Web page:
This is Kagbeni. This is the village of approximately 300 people where I have decided to live for a month this summer, doing research for my senior thesis and teaching English to 63 monks between the ages of 5 and 18. Kagbeni is situated at a narrow part of the Kali Gandaki Gorge – the deepest gorge in the world – and thus has historically been a stopping point for trade moving back and forth between India and China. At the convergence of two rivers, the town gets its name. Kag, literally meaning “stopping point” and beni, being where two rivers come together.
Ah, the joys of packing for a much-anticipated month-long trip. Piles have been siting on my bedroom floor for weeks, slowly accumulating more items as I decide what to bring with me to Nepal. Clothes and supplies have been shifted around into different stacks over and over. What to take with me, and what to buy once I get there? Do I really need three sweaters? (The answer is no). Which one two should be left behind? Will two books be enough to last me the month? Will I even have time to read?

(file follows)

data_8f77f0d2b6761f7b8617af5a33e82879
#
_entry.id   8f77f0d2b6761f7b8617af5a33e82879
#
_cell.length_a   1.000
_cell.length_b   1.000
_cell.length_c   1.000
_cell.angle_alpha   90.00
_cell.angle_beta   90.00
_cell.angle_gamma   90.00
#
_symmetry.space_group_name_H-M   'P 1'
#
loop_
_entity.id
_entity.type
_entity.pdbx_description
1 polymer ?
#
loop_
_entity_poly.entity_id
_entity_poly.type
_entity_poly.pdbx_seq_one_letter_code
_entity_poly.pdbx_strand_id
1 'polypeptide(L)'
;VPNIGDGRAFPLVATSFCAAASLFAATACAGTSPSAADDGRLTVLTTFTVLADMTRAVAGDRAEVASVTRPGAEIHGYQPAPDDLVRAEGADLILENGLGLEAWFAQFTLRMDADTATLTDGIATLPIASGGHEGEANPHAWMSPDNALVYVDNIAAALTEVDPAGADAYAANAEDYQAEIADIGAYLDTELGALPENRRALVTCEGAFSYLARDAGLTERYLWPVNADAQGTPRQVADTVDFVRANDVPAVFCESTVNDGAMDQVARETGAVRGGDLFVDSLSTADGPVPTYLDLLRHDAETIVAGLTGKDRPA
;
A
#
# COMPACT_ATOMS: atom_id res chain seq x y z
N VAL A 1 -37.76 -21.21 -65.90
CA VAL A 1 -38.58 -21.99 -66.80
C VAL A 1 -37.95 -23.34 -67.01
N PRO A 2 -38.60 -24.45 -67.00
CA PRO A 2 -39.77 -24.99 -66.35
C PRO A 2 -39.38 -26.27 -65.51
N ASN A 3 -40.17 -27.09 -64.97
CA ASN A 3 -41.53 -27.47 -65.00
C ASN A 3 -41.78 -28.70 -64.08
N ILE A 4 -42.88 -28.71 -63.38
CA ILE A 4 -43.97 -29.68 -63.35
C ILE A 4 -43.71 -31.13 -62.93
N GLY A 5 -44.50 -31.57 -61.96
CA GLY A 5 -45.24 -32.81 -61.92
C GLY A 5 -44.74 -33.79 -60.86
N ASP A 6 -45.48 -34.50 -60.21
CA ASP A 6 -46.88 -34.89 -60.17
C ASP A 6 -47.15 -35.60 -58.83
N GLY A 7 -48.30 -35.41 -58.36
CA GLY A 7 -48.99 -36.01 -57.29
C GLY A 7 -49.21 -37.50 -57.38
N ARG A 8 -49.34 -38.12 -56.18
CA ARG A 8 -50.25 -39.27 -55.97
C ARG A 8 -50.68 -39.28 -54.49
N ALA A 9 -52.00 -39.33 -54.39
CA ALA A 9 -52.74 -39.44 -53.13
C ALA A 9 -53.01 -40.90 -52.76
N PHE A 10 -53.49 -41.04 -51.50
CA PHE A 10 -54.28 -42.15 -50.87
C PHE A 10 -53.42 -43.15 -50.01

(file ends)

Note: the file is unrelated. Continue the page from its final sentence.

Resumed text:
Going through this process of arbitrarily making and remaking piles over the past three weeks has helped me clarify both what my own essential travel tools are, as well as what my essential goals are while I’m abroad. Not only have I needed to think about what will get me through the month, I’ve had to figure out what will best fit the needs of my project. After weeks of rearranging, I’ve finally separated my things out into four categories: clothes, technology, gifts, and the mysterious other.
I recently returned from a semester-long program in Costa Rica, where I lived on a chocolate farm with 19 other students and learned about sustainable development in rural communities. Next week, I take off for Nepal, in order to return to a town that I visited on a summer program after my freshman year, and to do research for my senior thesis.
As I’m looking forward to returning to this place that completely threw my life for a loop almost exactly two years ago, I’ve been thinking a lot about the things that I’ve learned from studying abroad, twice. Here’s seven quick reflections about things that I’ve learned about myself, and that I want to remember in the future.
Over the 2018-2019 school year, I will be researching and writing a thesis in Anthropology and Religion at the University of Vermont. My work is focused on the relationships between identity and place, and I will be using sound as a lens through which we can experience these relationships.
Here, I plan on talking about my thoughts and feelings regarding the process of writing a thesis. This is basically a way for me to decompress about things, and maybe help someone else in a similar position in the future.